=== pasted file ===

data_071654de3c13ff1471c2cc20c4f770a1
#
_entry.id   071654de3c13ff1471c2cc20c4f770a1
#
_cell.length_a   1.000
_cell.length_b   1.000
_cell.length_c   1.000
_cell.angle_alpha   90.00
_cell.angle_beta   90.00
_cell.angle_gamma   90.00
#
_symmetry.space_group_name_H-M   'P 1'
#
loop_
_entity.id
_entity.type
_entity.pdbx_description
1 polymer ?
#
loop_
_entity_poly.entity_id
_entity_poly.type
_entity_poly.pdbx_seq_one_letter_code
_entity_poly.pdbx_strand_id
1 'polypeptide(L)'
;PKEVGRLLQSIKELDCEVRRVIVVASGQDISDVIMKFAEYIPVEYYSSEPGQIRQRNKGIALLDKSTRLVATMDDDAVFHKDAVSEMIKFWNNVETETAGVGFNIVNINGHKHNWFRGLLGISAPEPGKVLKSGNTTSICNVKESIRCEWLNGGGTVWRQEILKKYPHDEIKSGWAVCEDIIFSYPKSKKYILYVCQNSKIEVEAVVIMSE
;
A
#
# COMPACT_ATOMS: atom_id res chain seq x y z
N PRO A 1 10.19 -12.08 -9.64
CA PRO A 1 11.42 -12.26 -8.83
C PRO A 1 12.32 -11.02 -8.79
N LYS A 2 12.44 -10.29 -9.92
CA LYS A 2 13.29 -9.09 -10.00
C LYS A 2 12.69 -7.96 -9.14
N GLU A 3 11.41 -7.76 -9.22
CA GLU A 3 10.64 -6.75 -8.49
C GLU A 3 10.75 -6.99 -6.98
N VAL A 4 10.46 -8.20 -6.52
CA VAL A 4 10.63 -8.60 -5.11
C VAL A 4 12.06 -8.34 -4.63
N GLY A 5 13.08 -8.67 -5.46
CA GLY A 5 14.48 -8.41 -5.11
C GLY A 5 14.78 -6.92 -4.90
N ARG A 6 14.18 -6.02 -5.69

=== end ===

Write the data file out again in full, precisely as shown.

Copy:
data_071654de3c13ff1471c2cc20c4f770a1
#
_entry.id   071654de3c13ff1471c2cc20c4f770a1
#
_cell.length_a   1.000
_cell.length_b   1.000
_cell.length_c   1.000
_cell.angle_alpha   90.00
_cell.angle_beta   90.00
_cell.angle_gamma   90.00
#
_symmetry.space_group_name_H-M   'P 1'
#
loop_
_entity.id
_entity.type
_entity.pdbx_description
1 polymer ?
#
loop_
_entity_poly.entity_id
_entity_poly.type
_entity_poly.pdbx_seq_one_letter_code
_entity_poly.pdbx_strand_id
1 'polypeptide(L)'
;PKEVGRLLQSIKELDCEVRRVIVVASGQDISDVIMKFAEYIPVEYYSSEPGQIRQRNKGIALLDKSTRLVATMDDDAVFHKDAVSEMIKFWNNVETETAGVGFNIVNINGHKHNWFRGLLGISAPEPGKVLKSGNTTSICNVKESIRCEWLNGGGTVWRQEILKKYPHDEIKSGWAVCEDIIFSYPKSKKYILYVCQNSKIEVEAVVIMSE
;
A
#
# COMPACT_ATOMS: atom_id res chain seq x y z
N PRO A 1 10.19 -12.08 -9.64
CA PRO A 1 11.42 -12.26 -8.83
C PRO A 1 12.32 -11.02 -8.79
N LYS A 2 12.44 -10.29 -9.92
CA LYS A 2 13.29 -9.09 -10.00
C LYS A 2 12.69 -7.96 -9.14
N GLU A 3 11.41 -7.76 -9.22
CA GLU A 3 10.64 -6.75 -8.49
C GLU A 3 10.75 -6.99 -6.98
N VAL A 4 10.46 -8.20 -6.52
CA VAL A 4 10.63 -8.60 -5.11
C VAL A 4 12.06 -8.34 -4.63
N GLY A 5 13.08 -8.67 -5.46
CA GLY A 5 14.48 -8.41 -5.11
C GLY A 5 14.78 -6.92 -4.90
N ARG A 6 14.18 -6.02 -5.69